Last month, Eleanor Mooney joined Free to Run and Untamed Borders for the experience of a lifetime. Alongside several thousand other runners, she participated in the Erbil Marathon, and had the opportunity to meet Free to Run’s first Iraqi team.
Today, Eleanor shares her first-hand account of the trip, explains how the young women challenged her preconceived notions of the sport and Felt Free to Run’s spirit of unity and support.
“Recently, I had the opportunity to meet the girls of Free to Run on a trip to Erbil in the Kurdistan Region of Iraq, the site of Free to Run’s newest pilot program. These girls challenged my preconceived notions of the sport. I was amazed to see the obstacles they continuously overcome, and the commitment they demonstrate to the sport of running.
Although a pilot program, Free to Run Erbil already has nineteen female runners, ranging from fifteen to twenty-three years old, including nine Syrian refugees, eight IDPs from Mosul and two community members. If not for Free to Run, girls from these different backgrounds would probably never meet. In fact, the Mosul girls live in a conservative and restrictive camp that does not allow them to leave unless it’s with an approved program like Free to Run. Free to Run bridges these gaps, providing girls from vastly different backgrounds with a unifying goal, interest and outlet: running.
It was incredible to watch this diversity in action. Despite the obstacles that different religions, languages and challenging life situations present, along with the nature of teenage girls, their interactions were incredibly positive.
When I first met the Free to Run Erbil team for an evening run at a local park, I was amazed by their energy! Approximately nineteen young girls swarmed around me, joking, smiling and loudly introducing themselves. Contradictory to initial perceptions, their small sizes and young ages were not indicative of the vast, bright spirits they unwittingly shared with everyone, and in every situation they encountered.
This team of girls run together after school, or after working a full day, as struggling incomes forced several to leave school to help support their families. They also spend up to 90 minutes in-transit to and from the park; because of the different cultural approaches to exercise in Iraq and/or because many parents do not own a car, Free to Run hires drivers and vans to transport the girls to activities. These time constraints mean that the girls run in the dusk and dark.
Yet, this does not dampen their spirits, and they chatter whilst they run, later laughing and helping each other work through new yoga poses. They also happily conversed with me, an English speaker with zero knowledge of either Kurdish and Arabic, using it as an opportunity to practice their broken English and teach me basic Kurdish and Arabic, all the while sharing small details about their lives.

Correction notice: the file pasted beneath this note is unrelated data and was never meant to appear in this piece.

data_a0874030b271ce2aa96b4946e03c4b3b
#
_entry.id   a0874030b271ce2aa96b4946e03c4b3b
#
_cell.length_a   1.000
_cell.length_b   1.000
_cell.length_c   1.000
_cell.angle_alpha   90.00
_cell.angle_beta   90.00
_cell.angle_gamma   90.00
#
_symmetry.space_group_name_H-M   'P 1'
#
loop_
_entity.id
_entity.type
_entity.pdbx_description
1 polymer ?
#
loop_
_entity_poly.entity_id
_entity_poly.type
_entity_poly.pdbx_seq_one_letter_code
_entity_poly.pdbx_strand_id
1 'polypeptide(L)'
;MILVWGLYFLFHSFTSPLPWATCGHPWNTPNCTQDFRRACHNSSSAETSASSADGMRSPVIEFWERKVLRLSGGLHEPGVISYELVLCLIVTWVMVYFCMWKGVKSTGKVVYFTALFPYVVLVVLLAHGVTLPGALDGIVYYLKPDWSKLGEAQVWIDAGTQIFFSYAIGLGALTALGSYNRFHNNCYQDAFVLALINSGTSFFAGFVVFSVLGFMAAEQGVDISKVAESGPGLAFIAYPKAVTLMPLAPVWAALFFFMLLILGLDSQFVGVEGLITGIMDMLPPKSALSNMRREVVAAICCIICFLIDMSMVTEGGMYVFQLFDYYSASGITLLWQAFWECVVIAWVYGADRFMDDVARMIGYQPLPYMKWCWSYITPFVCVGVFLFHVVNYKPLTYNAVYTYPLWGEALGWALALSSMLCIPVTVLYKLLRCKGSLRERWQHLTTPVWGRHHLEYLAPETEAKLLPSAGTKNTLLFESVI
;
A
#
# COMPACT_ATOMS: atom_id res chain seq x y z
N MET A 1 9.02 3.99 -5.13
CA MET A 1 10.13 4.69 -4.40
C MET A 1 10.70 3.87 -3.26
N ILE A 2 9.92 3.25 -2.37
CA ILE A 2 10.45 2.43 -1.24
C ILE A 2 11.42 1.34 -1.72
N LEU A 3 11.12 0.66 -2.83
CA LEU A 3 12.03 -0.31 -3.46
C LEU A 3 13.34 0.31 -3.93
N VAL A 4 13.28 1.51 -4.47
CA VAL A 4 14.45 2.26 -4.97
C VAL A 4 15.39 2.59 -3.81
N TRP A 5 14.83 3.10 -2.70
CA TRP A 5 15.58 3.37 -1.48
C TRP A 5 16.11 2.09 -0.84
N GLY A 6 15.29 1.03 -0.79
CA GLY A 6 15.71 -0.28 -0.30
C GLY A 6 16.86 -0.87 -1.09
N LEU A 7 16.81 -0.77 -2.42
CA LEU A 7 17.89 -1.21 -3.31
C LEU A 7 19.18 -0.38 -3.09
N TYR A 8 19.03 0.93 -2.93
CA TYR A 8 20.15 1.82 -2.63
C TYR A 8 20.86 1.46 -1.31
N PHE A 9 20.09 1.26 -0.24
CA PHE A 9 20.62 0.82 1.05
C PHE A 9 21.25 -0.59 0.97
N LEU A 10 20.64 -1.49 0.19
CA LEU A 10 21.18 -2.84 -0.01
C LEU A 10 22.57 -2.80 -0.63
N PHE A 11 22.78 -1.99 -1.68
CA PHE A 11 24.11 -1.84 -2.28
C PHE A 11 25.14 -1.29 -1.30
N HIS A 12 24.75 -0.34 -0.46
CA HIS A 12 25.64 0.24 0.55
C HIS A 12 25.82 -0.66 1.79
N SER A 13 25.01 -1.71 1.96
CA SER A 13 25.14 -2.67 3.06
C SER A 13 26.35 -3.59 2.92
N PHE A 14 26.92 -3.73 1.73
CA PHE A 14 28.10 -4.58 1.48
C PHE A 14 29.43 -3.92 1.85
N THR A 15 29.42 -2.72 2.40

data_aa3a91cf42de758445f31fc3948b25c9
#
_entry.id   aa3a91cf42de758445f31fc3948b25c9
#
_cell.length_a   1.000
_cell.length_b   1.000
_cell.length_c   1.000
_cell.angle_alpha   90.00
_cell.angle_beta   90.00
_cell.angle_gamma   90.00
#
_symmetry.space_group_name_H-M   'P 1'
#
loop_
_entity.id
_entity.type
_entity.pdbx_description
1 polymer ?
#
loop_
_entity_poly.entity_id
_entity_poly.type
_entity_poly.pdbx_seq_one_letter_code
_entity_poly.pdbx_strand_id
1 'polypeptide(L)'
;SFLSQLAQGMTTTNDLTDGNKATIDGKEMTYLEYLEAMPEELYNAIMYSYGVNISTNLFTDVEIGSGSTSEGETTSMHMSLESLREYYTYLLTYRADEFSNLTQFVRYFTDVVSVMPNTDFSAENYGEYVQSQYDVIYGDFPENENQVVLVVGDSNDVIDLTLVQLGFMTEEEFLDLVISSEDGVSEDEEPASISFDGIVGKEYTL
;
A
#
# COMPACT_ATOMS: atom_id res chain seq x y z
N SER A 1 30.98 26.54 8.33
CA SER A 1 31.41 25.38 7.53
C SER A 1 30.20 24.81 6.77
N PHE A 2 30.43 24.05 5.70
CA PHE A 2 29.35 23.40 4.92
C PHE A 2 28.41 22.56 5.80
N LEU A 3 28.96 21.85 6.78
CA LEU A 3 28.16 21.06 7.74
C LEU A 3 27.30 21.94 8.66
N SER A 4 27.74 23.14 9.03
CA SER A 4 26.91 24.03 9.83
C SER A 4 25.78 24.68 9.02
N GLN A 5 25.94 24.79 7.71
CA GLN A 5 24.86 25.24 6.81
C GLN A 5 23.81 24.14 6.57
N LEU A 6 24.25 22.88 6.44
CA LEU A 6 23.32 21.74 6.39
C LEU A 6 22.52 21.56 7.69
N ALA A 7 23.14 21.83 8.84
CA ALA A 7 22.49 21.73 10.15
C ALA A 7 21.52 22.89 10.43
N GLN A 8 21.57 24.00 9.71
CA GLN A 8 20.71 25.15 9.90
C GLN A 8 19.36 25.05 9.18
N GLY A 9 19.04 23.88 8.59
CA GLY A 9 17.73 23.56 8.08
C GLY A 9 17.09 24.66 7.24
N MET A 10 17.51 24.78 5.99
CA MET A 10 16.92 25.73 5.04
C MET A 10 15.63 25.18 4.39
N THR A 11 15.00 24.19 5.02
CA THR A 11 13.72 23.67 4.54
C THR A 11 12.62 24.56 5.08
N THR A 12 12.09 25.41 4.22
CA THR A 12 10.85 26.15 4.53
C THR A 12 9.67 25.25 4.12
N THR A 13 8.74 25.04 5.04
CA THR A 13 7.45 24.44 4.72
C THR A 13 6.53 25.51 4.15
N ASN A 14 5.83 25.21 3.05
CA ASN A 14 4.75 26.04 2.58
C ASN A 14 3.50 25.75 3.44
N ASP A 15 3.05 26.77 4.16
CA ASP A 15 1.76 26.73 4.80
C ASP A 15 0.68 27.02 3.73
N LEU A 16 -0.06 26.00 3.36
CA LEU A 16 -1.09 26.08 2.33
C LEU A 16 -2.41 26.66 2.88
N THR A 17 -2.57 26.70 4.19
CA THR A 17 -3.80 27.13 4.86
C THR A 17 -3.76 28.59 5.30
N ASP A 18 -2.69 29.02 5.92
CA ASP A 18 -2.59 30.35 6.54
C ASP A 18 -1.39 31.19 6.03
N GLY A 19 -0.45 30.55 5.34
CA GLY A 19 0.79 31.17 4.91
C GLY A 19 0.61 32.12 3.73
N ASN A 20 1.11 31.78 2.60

These same levels of enthusiasm are present at every Free to Run session, which includes five run sessions and one hike, where they also receive a Life-Skills lesson applicable to their daily lives.
When I arrived for Free to Run’s seven a.m. morning hike, I was bleary eyed and quiet, still wiping sleep from my eyes - and that was with only an hour drive to the location of the hike. An hour’s extra sleep was definitely on my mind.
Yet, when the girl’s arrived, they were blaring music, singing, laughing and dancing. Despite being up since 4:30 a.m. and driving for two hours, they were energetic and excited. Lack of motivation was certainly not an issue. Actually, we had to constantly remind them to quiet down so they wouldn’t wake the surrounding neighbours. Throughout the hike, the girls constantly expressed their enthusiasm about participating in the [Erbil marathon weekend] the following day and peppered me with questions about running a race. They would be running the 12K and I was running the full marathon.
My clearest memory of running the Erbil marathon is not the actual race. It’s the avalanche of girls in matching Free to Run t-shirts and red Erbil marathon baseball caps that descended upon me at the finish, hugging me, handing me water and proudly congratulating me in three different languages. In a little under a week, the girls had accepted and supported me as one of their own, exactly as they do for any other female that joins Free to Run. They couldn’t wait to hear about my marathon and share their experiences on running their first 12K race, proudly showing me their race bibs and exclaiming about their sore legs. Their joy in having participated in a social and sporting activity, as a Free to Run team, was all-consuming.
These girls commit to Free to Run not out of obligation, but because they want to. This transforms their every approach to the program, making their energy contagious and transforming many hard and gruelling miles in the dark into an achievable and enjoyable feat. It makes every girl want to come to each session - continuously excited to be there. In a country where exercise is a foreign term, it’s this spirit of unity and support that propels the girls to persevere.
I will always treasure and remember the incredible, positive spirit of Free to Run Erbil. It’s this spirit that makes the team the inspiring and ground-breaking movement that it is.
The girls recognize that this spirit is difficult to obtain in Iraq, and value this outlet as a rare form of self-expression and a way to discover more about different ways of life, challenging their thinking and allowing them to entertain the possibility, and even realization, of something beyond their current reality.”